A tuning app is literally an app on your phone that will do the same thing! This is very convenient and highly recommended to any beginners or parents of beginning students.
How to use the tune using the tuner or tuning app
Simply turn on the tuner or tuning app when it’s time to tune. Pluck the string and watch the needle oscillate up or down.
- If the needle goes left of center, it means the note is too low.
- If the needle goes right of center, it means the note is too high.
The goal is to adjust the string so that when you pluck it, the needle is dead-center. It will often flash a green light to indicate that it’s “in tune.”
Here are a few “pro” tips of things to look out for when tuning the instrument:
- Pro-tip #1: As you turn the tuning peg, gently push the peg into the pegbox. This will help keep the peg in place, rather than it slipping and falling out completely.
- Pro-tip #2: Continue plucking the string with your opposite thumb while you turn the fine tuner or tuning peg. This will help you hear the note as it changes pitch, and it will help you to know when you are close to the right spot.
- Pro-tip #3: Avoid tuning the string too high, or sharp, above the desired pitch. This will create extra tension that could break the string.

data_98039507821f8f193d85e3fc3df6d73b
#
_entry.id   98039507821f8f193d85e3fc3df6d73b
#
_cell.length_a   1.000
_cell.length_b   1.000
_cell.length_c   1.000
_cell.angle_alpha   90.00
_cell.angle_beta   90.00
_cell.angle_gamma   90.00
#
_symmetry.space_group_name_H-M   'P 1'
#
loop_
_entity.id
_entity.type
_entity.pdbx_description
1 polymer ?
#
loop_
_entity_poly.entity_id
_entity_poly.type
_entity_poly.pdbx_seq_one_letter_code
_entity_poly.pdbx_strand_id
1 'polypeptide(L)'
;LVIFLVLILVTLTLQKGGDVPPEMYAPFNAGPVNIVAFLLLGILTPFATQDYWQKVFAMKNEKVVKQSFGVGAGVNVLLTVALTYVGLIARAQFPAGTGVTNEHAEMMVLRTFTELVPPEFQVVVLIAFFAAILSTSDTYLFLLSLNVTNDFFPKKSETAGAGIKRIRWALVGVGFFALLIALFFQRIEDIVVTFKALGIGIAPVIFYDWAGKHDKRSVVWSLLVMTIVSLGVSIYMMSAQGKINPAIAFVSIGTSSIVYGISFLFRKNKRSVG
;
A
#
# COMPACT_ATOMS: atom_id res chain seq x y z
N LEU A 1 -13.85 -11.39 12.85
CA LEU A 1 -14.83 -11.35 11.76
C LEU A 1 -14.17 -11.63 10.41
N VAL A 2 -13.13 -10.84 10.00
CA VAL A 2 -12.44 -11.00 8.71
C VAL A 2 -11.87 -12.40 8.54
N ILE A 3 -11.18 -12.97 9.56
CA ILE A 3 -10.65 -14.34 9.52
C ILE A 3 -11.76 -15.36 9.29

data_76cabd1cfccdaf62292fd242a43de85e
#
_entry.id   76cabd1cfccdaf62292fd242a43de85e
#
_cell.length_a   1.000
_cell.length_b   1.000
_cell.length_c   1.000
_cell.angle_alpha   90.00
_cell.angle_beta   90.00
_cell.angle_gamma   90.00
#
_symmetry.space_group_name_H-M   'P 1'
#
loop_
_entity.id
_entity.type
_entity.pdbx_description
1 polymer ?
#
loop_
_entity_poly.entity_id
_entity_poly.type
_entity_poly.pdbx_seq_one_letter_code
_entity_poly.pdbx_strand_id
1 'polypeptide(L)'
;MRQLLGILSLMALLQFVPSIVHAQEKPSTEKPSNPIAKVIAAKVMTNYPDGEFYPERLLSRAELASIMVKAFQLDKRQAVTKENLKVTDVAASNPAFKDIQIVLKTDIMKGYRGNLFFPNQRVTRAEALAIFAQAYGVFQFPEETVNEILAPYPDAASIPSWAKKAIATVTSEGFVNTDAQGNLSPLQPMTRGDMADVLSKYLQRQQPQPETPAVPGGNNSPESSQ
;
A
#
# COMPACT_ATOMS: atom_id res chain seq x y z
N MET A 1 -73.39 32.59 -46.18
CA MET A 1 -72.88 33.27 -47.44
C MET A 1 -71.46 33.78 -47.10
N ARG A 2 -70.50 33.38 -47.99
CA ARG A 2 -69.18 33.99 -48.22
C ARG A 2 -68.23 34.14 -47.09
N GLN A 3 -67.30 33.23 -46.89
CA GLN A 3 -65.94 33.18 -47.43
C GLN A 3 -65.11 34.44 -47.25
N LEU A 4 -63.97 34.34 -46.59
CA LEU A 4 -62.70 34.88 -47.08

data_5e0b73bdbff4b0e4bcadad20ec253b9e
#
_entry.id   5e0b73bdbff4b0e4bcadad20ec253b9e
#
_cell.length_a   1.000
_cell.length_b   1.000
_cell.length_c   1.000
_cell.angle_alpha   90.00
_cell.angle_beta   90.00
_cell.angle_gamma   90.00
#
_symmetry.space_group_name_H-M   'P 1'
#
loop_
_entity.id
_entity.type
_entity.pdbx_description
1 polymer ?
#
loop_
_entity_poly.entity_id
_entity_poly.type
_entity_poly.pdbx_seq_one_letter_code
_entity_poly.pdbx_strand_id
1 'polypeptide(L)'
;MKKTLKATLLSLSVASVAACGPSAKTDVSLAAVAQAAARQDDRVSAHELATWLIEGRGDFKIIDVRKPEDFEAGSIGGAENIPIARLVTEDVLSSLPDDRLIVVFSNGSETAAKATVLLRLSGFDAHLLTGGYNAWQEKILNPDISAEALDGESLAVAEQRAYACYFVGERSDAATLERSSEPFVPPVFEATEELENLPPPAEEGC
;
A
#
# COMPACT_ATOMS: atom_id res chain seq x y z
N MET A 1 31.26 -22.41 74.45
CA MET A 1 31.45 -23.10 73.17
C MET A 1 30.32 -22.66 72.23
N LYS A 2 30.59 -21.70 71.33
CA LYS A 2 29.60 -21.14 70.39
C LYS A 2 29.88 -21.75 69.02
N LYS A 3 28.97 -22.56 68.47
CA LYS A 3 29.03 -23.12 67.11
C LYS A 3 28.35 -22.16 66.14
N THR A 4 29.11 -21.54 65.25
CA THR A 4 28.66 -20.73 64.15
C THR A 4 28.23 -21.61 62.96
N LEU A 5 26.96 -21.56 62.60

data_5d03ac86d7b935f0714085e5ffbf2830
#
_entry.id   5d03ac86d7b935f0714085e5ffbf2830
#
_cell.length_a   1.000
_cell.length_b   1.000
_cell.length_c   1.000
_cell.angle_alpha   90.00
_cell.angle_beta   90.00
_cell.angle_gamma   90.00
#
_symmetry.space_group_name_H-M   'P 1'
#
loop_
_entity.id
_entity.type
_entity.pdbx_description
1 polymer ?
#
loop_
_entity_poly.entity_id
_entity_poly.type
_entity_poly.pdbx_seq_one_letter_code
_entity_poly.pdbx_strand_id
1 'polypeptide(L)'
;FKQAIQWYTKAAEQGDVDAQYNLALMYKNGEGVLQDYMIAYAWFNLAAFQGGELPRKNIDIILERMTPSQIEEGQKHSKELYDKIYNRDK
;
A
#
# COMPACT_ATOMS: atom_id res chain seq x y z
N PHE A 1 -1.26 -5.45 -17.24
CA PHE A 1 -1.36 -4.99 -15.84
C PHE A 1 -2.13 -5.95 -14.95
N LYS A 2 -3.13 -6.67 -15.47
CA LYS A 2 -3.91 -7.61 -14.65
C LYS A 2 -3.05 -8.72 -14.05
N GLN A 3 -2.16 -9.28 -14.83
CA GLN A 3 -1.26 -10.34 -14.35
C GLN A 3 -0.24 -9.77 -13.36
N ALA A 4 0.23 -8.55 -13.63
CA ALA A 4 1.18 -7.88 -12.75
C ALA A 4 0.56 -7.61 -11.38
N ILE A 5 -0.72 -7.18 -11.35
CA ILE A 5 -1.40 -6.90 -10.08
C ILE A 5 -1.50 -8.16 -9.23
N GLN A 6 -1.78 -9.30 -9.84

- Pro-tip #4: Mind the bridge! As you tune the strings, it can gradually pull the bridge and cause warping or leaning. If it leans too much, it could fall or even break. Ask your teacher how to maintain the bridge’s angle while tuning.
- Pro-tip #5: Look out for fraying strings: if you start to see a string unraveling at any point – it’s time to change the string. It will break!
Don’t give up!
It may seem scary the first few times you tune a violin, but you will easily get the hang of it! Don’t be afraid of making mistakes; mistakes are an opportunity for learning and growth. Tuning is an important part of improving as a violinist, so don’t give up! If you are the violinist, learning to tune the violin will give you a sense of accomplishment and confidence! If you are the parent of a beginning violinist, learning to tune the violin will help your child practice in tune and therefore progress more quickly.